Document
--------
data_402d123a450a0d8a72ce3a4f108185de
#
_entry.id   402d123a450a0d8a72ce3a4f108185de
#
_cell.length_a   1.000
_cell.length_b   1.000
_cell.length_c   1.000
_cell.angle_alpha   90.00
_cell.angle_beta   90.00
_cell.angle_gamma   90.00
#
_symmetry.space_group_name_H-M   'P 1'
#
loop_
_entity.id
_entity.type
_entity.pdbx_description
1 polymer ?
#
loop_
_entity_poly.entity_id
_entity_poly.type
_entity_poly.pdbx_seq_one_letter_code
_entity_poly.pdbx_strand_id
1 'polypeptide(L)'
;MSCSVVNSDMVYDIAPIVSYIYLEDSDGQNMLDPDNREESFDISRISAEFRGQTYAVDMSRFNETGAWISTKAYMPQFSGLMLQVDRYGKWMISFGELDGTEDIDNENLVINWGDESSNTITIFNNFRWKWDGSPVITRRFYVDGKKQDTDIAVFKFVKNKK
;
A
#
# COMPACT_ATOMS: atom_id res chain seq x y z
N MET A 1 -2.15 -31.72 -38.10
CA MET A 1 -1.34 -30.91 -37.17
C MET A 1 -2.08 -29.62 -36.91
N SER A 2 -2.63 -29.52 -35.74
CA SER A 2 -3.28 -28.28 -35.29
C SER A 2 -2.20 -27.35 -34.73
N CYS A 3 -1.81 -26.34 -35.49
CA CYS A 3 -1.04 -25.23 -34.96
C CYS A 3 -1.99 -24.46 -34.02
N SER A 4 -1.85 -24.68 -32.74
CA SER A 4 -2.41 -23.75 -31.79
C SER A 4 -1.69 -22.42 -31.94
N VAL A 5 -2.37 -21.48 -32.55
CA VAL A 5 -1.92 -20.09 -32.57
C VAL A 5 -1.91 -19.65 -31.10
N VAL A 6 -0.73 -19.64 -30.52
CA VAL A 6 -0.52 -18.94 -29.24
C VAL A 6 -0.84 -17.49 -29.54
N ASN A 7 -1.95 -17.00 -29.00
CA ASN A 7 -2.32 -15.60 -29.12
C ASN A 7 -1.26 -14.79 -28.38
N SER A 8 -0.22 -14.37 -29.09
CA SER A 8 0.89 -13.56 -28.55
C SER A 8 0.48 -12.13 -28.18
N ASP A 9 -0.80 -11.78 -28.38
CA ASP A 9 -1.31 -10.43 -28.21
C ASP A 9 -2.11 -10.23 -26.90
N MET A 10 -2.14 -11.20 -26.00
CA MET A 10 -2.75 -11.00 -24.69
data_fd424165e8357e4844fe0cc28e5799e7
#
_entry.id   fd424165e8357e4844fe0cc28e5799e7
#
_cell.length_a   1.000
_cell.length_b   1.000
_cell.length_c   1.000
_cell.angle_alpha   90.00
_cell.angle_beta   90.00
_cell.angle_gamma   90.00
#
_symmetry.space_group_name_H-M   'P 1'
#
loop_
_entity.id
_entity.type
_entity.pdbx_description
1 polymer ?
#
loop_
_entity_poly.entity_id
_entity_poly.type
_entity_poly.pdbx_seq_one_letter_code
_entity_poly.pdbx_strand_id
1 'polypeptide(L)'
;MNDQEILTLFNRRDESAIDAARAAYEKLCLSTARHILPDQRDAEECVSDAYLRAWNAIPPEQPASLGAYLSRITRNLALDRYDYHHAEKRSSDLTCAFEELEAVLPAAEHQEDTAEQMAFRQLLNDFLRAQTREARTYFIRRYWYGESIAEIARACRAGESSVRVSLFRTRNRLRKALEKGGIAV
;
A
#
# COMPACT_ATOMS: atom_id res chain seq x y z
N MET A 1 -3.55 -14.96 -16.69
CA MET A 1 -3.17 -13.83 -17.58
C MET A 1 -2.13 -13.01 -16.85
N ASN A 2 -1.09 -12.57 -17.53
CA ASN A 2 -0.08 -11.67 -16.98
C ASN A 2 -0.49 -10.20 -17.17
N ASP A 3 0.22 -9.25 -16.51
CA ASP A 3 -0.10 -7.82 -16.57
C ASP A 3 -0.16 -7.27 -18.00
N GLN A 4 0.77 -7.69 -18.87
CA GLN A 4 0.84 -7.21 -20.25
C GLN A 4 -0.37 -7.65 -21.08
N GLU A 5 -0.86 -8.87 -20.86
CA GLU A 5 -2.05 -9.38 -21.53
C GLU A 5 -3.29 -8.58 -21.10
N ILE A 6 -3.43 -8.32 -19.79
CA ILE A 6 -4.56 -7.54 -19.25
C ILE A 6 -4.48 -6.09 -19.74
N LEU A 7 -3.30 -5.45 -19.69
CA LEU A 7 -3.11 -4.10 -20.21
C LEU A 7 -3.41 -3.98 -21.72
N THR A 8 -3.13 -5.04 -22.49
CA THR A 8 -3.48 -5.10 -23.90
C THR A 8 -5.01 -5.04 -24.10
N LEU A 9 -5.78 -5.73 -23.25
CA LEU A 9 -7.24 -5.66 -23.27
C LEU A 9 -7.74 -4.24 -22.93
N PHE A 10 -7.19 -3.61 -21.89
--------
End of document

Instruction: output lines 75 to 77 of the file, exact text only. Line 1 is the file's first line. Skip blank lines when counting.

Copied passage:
_entity.type
_entity.pdbx_description
1 polymer ?